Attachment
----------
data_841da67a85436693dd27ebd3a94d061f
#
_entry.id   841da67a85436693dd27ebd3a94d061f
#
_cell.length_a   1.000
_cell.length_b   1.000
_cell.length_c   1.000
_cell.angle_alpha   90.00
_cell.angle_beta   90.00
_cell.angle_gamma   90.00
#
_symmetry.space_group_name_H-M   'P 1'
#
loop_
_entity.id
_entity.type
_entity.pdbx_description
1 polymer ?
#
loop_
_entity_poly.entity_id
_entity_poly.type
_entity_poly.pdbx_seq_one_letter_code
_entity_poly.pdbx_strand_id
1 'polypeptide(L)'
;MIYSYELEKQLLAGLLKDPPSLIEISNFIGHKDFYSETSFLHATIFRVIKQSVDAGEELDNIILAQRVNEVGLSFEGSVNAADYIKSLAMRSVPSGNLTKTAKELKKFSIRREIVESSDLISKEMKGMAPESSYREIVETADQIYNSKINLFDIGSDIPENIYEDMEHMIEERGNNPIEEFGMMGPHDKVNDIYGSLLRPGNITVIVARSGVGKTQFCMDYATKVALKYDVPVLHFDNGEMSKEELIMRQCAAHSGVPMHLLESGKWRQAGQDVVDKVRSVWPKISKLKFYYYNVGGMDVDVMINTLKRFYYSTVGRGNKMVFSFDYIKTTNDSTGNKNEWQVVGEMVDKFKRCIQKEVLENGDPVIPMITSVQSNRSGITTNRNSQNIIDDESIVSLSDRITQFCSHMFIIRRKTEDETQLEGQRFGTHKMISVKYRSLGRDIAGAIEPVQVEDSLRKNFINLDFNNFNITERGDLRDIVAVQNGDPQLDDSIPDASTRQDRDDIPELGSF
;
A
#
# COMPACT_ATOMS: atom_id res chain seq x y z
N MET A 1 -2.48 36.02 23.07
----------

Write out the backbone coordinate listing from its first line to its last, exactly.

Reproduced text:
data_841da67a85436693dd27ebd3a94d061f
#
_entry.id   841da67a85436693dd27ebd3a94d061f
#
_cell.length_a   1.000
_cell.length_b   1.000
_cell.length_c   1.000
_cell.angle_alpha   90.00
_cell.angle_beta   90.00
_cell.angle_gamma   90.00
#
_symmetry.space_group_name_H-M   'P 1'
#
loop_
_entity.id
_entity.type
_entity.pdbx_description
1 polymer ?
#
loop_
_entity_poly.entity_id
_entity_poly.type
_entity_poly.pdbx_seq_one_letter_code
_entity_poly.pdbx_strand_id
1 'polypeptide(L)'
;MIYSYELEKQLLAGLLKDPPSLIEISNFIGHKDFYSETSFLHATIFRVIKQSVDAGEELDNIILAQRVNEVGLSFEGSVNAADYIKSLAMRSVPSGNLTKTAKELKKFSIRREIVESSDLISKEMKGMAPESSYREIVETADQIYNSKINLFDIGSDIPENIYEDMEHMIEERGNNPIEEFGMMGPHDKVNDIYGSLLRPGNITVIVARSGVGKTQFCMDYATKVALKYDVPVLHFDNGEMSKEELIMRQCAAHSGVPMHLLESGKWRQAGQDVVDKVRSVWPKISKLKFYYYNVGGMDVDVMINTLKRFYYSTVGRGNKMVFSFDYIKTTNDSTGNKNEWQVVGEMVDKFKRCIQKEVLENGDPVIPMITSVQSNRSGITTNRNSQNIIDDESIVSLSDRITQFCSHMFIIRRKTEDETQLEGQRFGTHKMISVKYRSLGRDIAGAIEPVQVEDSLRKNFINLDFNNFNITERGDLRDIVAVQNGDPQLDDSIPDASTRQDRDDIPELGSF
;
A
#
# COMPACT_ATOMS: atom_id res chain seq x y z
N MET A 1 -2.48 36.02 23.07